It can be a struggle to determine the appropriate calculation of wages for tipped employees. Under the Fair Labor Standards Act (FLSA), employers may take a “tip credit” for qualified tipped employees (defined as any worker engaged in an occupation in which he or she customarily and regularly receives not less than $30 a month in tips). This can raise many questions, including when the credit is appropriate and how it is applied.
What Is the Tip Credit?
The tip credit allows employers to count tips received by employees towards the minimum wage requirement under the FLSA (currently $7.25 per hour). The federal law requires that employers pay tipped workers as little as $2.13 in wages so long as the employee makes at least the difference in tips (currently $5.12 per hour) (note that Michigan law currently allows for a slightly higher wage). If a worker does not earn the difference in tips, the employer must pay the base wage amount necessary to meet the hourly minimum.
What Is a “Dual Job”?
Only workers engaged in a tipped occupation are covered by the tip credit provisions. Sometimes, however, the same individual performs different jobs for a single employer—referred to as an employee with a “dual job” by the DOL. For example, a single hotel worker may log hours as a front desk clerk (a non-tipped occupation) and also work shifts as a bartender in the hotel’s restaurant (a tipped occupation).
In such a situation, the employer may only take the tip credit for the employee’s hours at the tipped occupation, that is, paying the worker at least $7.25 for the hours spent working the front desk and at least $2.13 for the hours spent bartending. This is to ensure that an employer does not evade minimum wage requirements by assigning duties not directly related to a tipped occupation to employees who are covered by the tip credit.
“Dual Jobs” Distinguished from “Job-Related Duties”
Many tipped occupations require workers to perform a variety of incidental tasks which cannot be compensated directly through tips. A restaurant server, for instance, may be required to arrange and set tables before customers arrive and vacuum the floors after service is complete for the night. Previous opinions from the DOL led to some confusion about whether these workers should be considered employed in a “dual job” and paid a higher wage for the time spent doing those duties.
DOL regulation FOH § 30d00(e) specifically allowed employers to take the tip credit for “time workers spent in duties related to the tipped occupation, even though such duties are not by themselves directed toward producing tips (i.e., maintenance and preparatory or closing activities).” However, it went on to caution that:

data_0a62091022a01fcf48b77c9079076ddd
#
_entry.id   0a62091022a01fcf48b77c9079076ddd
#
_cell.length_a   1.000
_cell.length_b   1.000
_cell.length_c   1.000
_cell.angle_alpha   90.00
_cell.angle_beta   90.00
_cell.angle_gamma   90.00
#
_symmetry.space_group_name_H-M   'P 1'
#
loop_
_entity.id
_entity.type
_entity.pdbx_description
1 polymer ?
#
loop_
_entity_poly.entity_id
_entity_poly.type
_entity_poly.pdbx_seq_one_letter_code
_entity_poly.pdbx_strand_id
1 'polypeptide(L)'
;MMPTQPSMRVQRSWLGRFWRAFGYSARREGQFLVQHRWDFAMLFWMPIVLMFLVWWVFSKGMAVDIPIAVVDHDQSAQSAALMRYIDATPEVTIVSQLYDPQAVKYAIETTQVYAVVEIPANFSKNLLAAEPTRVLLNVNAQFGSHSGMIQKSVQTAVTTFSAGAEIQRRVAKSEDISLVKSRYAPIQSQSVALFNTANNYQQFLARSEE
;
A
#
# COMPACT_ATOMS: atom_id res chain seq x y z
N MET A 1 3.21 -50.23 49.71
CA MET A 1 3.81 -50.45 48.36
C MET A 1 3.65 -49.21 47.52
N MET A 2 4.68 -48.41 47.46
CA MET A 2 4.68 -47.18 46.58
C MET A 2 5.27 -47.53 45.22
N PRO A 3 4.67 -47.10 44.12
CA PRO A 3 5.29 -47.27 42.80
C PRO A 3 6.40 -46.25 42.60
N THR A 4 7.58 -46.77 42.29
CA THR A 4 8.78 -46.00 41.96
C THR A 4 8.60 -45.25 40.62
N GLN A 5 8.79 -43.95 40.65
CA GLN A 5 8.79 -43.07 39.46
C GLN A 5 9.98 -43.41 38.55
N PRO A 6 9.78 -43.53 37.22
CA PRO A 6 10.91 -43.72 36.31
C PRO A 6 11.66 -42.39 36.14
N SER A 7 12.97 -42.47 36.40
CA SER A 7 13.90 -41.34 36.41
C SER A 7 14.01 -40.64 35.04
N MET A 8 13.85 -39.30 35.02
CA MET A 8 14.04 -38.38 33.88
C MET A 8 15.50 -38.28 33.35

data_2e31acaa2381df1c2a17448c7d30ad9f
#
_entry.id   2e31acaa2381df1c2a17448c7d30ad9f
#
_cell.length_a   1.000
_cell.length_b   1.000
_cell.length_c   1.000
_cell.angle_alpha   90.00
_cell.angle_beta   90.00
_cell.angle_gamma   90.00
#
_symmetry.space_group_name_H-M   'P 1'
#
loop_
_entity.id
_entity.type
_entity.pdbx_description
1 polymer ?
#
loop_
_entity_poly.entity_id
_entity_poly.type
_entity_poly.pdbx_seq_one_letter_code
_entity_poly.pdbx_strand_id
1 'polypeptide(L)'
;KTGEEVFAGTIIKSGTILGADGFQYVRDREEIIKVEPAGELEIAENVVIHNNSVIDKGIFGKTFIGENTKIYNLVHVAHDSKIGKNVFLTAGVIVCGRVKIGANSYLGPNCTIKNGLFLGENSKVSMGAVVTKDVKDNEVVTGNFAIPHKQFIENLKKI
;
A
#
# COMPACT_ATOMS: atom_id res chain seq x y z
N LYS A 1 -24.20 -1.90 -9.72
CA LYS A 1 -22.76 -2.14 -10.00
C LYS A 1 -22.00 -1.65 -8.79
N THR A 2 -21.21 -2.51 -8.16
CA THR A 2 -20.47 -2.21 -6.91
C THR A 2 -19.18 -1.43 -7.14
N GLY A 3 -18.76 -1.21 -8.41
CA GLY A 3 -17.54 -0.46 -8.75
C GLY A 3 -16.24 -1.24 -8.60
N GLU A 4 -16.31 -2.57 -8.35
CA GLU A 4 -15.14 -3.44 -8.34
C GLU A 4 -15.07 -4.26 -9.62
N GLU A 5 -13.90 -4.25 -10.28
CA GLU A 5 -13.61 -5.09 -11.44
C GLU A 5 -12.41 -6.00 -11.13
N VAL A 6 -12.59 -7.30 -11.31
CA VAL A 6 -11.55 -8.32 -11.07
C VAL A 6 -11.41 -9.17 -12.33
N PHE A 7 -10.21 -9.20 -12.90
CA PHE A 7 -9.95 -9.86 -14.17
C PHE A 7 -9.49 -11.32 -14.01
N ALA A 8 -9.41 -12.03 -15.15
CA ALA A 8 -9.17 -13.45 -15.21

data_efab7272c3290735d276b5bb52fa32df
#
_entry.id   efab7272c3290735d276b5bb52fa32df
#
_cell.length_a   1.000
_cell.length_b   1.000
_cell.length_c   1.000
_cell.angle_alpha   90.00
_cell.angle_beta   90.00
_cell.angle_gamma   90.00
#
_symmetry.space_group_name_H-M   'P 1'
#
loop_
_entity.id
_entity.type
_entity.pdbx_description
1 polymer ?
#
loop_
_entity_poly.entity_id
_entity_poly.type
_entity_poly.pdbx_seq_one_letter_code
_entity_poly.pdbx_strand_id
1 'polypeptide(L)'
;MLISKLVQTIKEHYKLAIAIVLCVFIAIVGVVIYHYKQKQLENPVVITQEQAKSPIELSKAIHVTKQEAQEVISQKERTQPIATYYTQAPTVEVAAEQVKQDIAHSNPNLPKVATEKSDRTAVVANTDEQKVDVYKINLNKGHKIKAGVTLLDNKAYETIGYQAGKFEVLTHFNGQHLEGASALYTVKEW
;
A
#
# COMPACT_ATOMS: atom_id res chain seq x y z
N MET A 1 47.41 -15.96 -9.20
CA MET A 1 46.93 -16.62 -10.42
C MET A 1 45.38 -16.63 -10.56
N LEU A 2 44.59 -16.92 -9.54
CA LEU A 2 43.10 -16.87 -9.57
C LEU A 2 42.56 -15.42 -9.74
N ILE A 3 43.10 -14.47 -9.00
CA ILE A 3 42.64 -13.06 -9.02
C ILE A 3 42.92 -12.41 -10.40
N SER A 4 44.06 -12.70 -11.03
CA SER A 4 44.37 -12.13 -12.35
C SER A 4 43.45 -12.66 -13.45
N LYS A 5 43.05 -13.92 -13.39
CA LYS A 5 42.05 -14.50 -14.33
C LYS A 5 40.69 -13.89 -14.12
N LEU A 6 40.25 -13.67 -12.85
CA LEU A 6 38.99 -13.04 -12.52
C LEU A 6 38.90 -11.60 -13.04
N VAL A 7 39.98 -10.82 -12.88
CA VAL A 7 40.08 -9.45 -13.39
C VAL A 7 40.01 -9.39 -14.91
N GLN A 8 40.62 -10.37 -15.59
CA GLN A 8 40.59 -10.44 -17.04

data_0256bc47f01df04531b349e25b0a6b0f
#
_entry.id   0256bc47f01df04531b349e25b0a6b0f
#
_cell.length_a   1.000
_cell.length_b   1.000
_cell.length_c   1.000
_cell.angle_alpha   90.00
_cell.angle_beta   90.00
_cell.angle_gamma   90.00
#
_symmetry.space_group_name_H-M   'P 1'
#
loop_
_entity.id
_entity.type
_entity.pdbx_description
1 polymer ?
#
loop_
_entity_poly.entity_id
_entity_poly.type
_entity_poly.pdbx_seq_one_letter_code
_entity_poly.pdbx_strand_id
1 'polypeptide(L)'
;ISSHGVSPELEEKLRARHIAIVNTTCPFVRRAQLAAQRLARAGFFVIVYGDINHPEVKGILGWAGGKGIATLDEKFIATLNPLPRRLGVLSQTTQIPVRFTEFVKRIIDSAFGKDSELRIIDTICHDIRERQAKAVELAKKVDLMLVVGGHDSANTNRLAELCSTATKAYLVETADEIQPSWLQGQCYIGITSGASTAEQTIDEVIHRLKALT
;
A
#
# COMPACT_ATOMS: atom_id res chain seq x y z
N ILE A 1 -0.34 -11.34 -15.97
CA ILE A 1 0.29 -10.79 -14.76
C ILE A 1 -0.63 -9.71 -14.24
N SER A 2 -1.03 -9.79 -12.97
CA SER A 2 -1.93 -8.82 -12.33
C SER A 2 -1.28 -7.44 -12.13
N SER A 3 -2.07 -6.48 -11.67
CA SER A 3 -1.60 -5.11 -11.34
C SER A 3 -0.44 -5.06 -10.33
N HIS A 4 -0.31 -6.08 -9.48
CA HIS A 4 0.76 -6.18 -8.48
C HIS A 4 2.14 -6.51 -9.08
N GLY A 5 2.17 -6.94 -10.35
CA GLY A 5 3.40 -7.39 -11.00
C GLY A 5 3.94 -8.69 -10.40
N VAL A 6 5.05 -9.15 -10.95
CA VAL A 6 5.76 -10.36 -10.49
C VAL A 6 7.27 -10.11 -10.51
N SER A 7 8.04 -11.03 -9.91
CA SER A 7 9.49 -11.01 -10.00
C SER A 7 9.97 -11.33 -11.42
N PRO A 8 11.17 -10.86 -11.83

“[W]here the facts indicate that specific employees are routinely assigned to maintenance, or that tipped employees spend a substantial amount of time (in excess of 20 percent) performing general preparation work or maintenance, no tip credit may be taken for the time spent in such duties.”
Confusion and Clarification by the DOL
Federal courts are spliton the interpretation of the DOL’s guidance and its limitations. One has read the restriction to prohibit the taking of a tip credit for duties related to the tip producing occupation if they exceeded 20 percent of the employee’s working time and allowed the jury to determine what duties were related or non-related to the employee’s tipped occupation. Another court rejected that interpretation and held that job-related duties did not count towards the 20 percent calculation.
In an attempt to clarify the issue, the DOL issued Opinion Letter FLSA2018-27 on November 8, 2018, announcing that, going forward, the agency does not intend to place a limitation on the amount of time an employee can spend on duties related to a tip-producing occupation so long as these duties are performed contemporaneously with the worker’s direct customer-service duties (and all other requirements of the FLSA are met).
This latest letter from the DOL is part of a series in which the DOL answers specific wage and hour questions via official opinion letters. These questions are posed by employers, who represent that they do not involve facts from any ongoing litigation or actual cases. The DOL’s response letters are intended to offer specific direction to clarify the law that can be used as persuasive authority in litigation where appropriate.